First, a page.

Two weeks ago, 300 students from across South-east Asia took on the roles of diplomats at the Singapore Polytechnic's annual Youth Model Asean Conference.
Together, they discussed challenges in their different homelands and regional issues like the gaps between the needs of their respective economies and the training received by the workers.
"The conference brought people together because these were issues that didn't affect just one country but the whole region. We looked at how we could solve problems together," said polytechnic student and organiser Laura Lau, 19.
For organising the conference and its other efforts at regional community building over the years, Singapore Polytechnic was named the national winner of the inaugural Asean People's Award yesterday.
Through its programmes, the polytechnic "has fostered a greater sense of community and connectivity among students in Asean and, in doing so, helped build an Asean identity", said the Ministry of Foreign Affairs in a statement.
Each Asean member state will confer the award on an individual or organisation in its own country.
The award comes with a US$10,000 (S$14,000) cash grant.
All 10 recipients will receive the award in a ceremony next month at the 27th Asean Summit in Kuala Lumpur.
Seven organisations and 15 individuals were nominated for the award during a public nomination exercise in Singapore from Aug 25 to Sept 6.
Singapore Polytechnic was picked the winner by a panel of four judges: ambassadors-at- large Chan Heng Chee, Tommy Koh and Ong Keng Yong, and former Community Chest chairman Jennie Chua. Mr Ong is a former Asean secretary-general.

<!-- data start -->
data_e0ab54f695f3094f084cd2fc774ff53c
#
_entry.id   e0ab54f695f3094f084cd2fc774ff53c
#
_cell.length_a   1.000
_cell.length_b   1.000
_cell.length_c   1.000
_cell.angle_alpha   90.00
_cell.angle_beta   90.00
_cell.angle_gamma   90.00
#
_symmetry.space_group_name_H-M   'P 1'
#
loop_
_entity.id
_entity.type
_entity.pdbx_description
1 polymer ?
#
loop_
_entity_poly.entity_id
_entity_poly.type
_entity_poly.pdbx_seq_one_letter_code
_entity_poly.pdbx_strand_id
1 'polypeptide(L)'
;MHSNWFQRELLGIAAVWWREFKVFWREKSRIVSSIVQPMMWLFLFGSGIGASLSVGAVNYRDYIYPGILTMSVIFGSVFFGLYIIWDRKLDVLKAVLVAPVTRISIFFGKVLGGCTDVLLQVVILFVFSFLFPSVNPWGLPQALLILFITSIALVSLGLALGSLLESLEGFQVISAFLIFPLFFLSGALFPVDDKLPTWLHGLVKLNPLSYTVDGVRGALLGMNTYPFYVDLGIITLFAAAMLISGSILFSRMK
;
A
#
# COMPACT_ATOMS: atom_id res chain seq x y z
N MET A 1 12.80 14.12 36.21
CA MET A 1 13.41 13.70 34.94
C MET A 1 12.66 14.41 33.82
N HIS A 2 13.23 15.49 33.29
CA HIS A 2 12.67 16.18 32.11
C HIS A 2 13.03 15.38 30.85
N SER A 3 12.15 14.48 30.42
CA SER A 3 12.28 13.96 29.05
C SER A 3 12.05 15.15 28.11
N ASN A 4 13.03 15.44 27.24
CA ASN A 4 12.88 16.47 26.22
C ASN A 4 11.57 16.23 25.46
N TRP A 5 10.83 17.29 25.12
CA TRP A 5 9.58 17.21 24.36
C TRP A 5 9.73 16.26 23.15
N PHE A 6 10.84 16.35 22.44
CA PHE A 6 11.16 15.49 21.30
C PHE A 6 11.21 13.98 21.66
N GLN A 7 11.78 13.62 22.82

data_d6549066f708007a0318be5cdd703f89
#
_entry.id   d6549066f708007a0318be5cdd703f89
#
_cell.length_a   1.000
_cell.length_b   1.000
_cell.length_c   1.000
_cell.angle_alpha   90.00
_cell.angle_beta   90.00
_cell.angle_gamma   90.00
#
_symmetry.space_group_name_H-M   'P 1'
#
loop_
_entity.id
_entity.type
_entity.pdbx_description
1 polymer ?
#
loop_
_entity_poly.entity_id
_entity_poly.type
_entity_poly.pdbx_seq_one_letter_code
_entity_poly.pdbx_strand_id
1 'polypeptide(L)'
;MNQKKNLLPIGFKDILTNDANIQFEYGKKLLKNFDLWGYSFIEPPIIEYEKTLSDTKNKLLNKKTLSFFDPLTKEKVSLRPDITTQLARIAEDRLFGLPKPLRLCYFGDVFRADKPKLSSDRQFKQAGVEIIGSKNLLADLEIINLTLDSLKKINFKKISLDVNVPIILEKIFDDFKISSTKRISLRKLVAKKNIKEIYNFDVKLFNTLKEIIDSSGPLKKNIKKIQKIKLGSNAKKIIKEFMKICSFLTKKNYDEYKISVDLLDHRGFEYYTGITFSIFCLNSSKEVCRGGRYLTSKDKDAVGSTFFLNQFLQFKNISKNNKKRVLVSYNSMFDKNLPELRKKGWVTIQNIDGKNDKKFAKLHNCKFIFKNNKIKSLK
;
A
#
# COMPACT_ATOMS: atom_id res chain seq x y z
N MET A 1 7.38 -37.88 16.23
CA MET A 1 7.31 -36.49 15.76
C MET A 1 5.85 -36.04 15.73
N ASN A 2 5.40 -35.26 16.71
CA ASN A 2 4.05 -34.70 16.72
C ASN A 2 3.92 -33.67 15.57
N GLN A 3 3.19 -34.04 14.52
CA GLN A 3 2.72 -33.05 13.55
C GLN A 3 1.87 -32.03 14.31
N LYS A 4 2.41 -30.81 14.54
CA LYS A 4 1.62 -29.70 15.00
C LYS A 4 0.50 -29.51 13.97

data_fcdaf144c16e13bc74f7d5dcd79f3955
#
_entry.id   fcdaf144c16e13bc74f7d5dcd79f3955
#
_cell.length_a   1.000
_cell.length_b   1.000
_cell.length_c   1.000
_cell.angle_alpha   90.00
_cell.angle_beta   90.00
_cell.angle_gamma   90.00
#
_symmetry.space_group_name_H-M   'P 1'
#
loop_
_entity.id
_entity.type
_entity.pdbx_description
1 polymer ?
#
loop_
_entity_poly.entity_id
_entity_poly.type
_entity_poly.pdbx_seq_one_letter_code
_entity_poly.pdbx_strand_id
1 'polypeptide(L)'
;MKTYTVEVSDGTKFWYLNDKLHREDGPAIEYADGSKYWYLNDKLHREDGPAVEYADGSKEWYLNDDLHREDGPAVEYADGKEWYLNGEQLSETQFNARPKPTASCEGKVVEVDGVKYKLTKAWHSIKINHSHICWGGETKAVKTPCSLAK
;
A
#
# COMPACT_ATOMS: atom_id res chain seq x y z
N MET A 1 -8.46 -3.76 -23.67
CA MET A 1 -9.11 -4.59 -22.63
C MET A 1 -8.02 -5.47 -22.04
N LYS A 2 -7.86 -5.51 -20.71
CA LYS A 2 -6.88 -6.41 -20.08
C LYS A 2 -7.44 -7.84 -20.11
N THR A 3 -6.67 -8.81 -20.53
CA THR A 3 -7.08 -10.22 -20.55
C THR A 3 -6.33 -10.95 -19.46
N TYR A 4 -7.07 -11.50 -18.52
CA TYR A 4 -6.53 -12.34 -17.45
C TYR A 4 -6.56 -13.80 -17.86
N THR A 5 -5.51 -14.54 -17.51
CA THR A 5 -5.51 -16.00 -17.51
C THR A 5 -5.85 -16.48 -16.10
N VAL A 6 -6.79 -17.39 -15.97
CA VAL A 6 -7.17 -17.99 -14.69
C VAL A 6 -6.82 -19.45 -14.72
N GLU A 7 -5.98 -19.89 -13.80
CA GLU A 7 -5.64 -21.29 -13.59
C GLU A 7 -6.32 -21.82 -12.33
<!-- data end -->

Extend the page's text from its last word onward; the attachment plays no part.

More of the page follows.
Singapore Polytechnic has done 84 community service projects overseas since 2010 and 1,885 students took part in them.
The projects include building infrastructure works, providing healthcare and teaching the English language to people in the other Asean countries.
Since 2013, 900 students have spent a fortnight staying in another Asean country and brainstorming solutions to the community's problems, under the polytechnic's Learning Express programme.
Deepening ties among the people in the region has been a recent key aim of the 10-member grouping, which is set to declare an Asean Community at the end of this year.
For Miss Lau, meeting her peers from the other countries was the best part of the youth conference.
She said: "I've never been to Brunei but, through my new friends, I got to know more about the daily life there. After I graduate, I'd like to travel there and see them again."